The Fist: Philadelphia's Classic Vigilante

By: Matthew Berner
Senior Staff Writer for CosPhilly Communications

This is a first for me. I was sent a copy of this comic to review. How cool is that!?! I've hit the big-time baby and now I'm just going to coast on my fame…. No? Four reviews doesn't make a career? Ugh, fine! Let's do this.

“The Fist” #1, created and written by 2017 Philly Geek Award Nominee for Best Comic Creator, Brandon Bitros and illustrated by Fernando Jimenez, is an indie comic published by Blackstone Comics. The very first thing I want to bring attention to is the great use of color in this book. It is almost entirely black and white with splashes of color throughout that enhances what is great about the art.

Personally, I love black and white comics. They require the artist to fully flesh out their world without the support of coloring and shading to hide any defects and it can produce some career defining art. The subtle color details act as accents to draw the eye to where the artist desires and is used to great effect.

So, I do want to make this clear. This is NOT going to be all sunshine and daisies. As much as I LOVE getting free comics (HINT HINT anyone looking to get guaranteed a review) it doesn’t mean I’m just going to give an A+ to anything sent my way. I have principles you know! This was a very engaging first issue. I had immediate impressions of the recipe for this series: part crime noir, part period piece, with a strong sense of Frank Miller’s Sin City and Daredevil runs, and a hint of the modern Daredevil Netflix series. It manages to feel like a throwback to a classic 80’s hard boiled drama with modern comic trappings that allow for a very easy reading experience.

The 1918 Philadelphia setting really stood out as something that is never really showcased in media. 1918 tends to be overlooked in general, as it’s the end of WW1 and just before the Prohibition era. Couple that with the Philly location over more cities like NYC or LA and it’s definitely a less sexy backdrop but damn does it feel perfect for the story. We meet our protagonist, Riley Reece, and we know he is a man built from his surroundings. He has vices and flaws, has a troubled past, and can barely make enough to keep a roof over his family’s head. He isn’t a handsome playboy or suave rouge type, he’s just a guy. Not dashing, not ugly, he’s average, ordinary, a dude who you couldn’t pick out of a crowd if you were paid to. Which is perfect, since he might also be a masked vigilante. I don’t want to go into much more since this is an indie comic and deserves your dollar, but this is worth the read for the costume alone. Instant classic. It has that Daredevil, from the streets feel, crossed with Iron Fists form and function. It is also shows clear details from his unique history and background. I actually said “cool” out loud, in my office, all alone, when I got to the reveal page.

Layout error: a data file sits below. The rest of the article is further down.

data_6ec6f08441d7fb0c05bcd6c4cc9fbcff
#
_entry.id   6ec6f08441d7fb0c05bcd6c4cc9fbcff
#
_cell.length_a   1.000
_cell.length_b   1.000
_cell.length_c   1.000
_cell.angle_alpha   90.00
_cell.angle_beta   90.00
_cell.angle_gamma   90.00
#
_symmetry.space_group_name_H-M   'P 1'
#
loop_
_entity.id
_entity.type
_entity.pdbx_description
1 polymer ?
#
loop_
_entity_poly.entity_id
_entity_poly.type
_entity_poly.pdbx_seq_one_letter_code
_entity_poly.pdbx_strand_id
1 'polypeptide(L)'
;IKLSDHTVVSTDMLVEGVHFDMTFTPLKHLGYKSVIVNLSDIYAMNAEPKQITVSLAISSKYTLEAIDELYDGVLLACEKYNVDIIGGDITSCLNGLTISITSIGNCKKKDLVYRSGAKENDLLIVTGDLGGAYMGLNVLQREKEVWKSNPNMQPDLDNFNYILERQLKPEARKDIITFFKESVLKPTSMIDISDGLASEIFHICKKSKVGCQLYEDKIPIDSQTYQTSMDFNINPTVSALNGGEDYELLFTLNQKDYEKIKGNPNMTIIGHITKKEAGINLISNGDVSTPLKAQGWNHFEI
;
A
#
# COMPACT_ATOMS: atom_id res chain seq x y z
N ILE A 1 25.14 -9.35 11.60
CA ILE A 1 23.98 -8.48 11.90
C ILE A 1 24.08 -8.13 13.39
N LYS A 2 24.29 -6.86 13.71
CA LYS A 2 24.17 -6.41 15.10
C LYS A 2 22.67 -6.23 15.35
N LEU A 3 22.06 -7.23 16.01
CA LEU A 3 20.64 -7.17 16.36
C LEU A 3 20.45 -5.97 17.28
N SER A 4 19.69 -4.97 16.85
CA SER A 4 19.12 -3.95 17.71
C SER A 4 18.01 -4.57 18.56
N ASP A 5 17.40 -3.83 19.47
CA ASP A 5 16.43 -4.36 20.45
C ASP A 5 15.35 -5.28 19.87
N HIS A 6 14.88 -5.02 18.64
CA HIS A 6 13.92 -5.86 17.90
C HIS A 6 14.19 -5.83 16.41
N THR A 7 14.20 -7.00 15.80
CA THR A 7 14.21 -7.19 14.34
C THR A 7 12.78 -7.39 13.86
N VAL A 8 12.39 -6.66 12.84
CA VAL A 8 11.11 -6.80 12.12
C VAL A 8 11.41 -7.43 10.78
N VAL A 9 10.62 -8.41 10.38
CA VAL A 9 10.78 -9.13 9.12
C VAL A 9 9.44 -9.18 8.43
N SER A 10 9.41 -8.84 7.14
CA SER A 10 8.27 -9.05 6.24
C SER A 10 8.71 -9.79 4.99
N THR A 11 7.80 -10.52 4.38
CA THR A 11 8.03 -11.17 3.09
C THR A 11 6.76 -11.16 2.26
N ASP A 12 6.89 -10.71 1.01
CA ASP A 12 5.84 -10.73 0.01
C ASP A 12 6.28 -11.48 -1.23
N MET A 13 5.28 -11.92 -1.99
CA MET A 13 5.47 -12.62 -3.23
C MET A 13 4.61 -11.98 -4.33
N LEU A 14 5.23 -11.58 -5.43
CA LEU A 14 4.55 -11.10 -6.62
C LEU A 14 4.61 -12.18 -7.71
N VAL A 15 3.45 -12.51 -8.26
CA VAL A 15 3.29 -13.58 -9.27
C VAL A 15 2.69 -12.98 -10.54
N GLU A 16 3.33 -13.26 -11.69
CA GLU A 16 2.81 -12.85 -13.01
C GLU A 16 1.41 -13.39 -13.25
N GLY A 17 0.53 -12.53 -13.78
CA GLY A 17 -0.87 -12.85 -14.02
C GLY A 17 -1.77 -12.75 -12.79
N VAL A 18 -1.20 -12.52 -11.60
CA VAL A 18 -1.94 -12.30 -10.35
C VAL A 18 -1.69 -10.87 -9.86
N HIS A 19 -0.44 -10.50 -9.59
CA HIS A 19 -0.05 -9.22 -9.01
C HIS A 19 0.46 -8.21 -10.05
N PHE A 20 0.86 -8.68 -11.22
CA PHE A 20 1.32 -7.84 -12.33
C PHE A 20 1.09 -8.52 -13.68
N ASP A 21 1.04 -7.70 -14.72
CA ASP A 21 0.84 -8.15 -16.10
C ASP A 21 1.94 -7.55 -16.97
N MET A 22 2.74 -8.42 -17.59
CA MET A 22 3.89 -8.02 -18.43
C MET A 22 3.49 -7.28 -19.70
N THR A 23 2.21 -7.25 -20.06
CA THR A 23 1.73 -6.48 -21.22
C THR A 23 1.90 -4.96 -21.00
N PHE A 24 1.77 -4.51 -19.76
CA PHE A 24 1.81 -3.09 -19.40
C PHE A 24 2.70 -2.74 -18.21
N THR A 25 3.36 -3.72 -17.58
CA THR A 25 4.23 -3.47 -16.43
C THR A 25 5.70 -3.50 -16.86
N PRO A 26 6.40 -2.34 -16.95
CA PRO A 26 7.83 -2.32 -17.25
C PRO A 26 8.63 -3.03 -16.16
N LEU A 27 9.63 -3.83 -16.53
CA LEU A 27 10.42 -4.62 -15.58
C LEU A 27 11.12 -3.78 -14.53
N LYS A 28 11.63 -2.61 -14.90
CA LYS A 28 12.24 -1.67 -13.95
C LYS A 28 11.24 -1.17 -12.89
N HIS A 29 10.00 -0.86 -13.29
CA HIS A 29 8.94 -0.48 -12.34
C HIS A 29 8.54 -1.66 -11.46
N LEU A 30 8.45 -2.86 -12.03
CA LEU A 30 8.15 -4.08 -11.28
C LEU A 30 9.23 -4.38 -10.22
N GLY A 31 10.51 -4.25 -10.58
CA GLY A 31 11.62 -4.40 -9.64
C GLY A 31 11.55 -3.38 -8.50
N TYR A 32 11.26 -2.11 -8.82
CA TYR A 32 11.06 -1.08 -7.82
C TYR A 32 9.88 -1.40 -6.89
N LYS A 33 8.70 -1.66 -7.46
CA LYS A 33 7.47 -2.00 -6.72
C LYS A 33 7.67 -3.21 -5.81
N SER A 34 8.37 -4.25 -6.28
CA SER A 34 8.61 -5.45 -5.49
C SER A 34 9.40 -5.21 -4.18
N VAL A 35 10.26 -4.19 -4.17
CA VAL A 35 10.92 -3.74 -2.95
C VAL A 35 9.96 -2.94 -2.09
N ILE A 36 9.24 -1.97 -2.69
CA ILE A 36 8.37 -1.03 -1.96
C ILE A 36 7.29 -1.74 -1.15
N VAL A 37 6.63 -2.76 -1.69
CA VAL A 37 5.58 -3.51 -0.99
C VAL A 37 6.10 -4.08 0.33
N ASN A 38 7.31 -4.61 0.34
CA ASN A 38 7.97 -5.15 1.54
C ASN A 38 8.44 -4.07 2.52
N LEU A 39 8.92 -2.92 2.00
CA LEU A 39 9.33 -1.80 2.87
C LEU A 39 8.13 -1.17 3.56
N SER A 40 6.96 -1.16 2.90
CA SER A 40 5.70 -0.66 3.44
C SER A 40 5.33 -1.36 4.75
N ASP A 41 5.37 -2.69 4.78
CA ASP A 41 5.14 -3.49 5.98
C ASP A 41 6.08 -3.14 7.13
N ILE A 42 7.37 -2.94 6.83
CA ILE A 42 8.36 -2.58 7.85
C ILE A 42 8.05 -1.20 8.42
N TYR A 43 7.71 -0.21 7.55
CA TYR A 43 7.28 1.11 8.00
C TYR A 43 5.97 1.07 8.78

There are some weaker points including several instances of overwriting, which is something I am sensitive to having survived 90’s comics. There were several beats where I felt the script should have allowed for the art to do the storytelling. The art is generally great, looking full and rich, but there are several points, specifically faces, that don’t quite seem right, and a few of the fight scenes are rigid. Not the end of the world, Marvel and DC still have that problem between creative teams. I also have one final nitpick, the issue built a very compelling world for their characters to live in and clearly set up several arcs for the future, but the final page felt more like a series finale than anything else.

Before I give my final verdict, I want to point out that I hate any review that tries to sum up everything in the final paragraph with an “overall…” or an “in general…”. I find it a hacky, 8th grade level meeting of summation that is well below the standards of someone who is writing professionally… Overall (bite me, I wrote myself into a corner), this is a very good creative team that has produced a VERY good first issue to a series I am genuinely excited to continue. I believe they will improve as they gain their footing in the issues to come and will carve out their own little section of the indie market. I read on average 40 to 50 comics a week and regularly drop what I don't feel is worth following anymore. It doesn't even have to be bad, I must drop titles that are simply okay and I WANT to know more about “The Fist”.  
“The Fist” is available for purchase:


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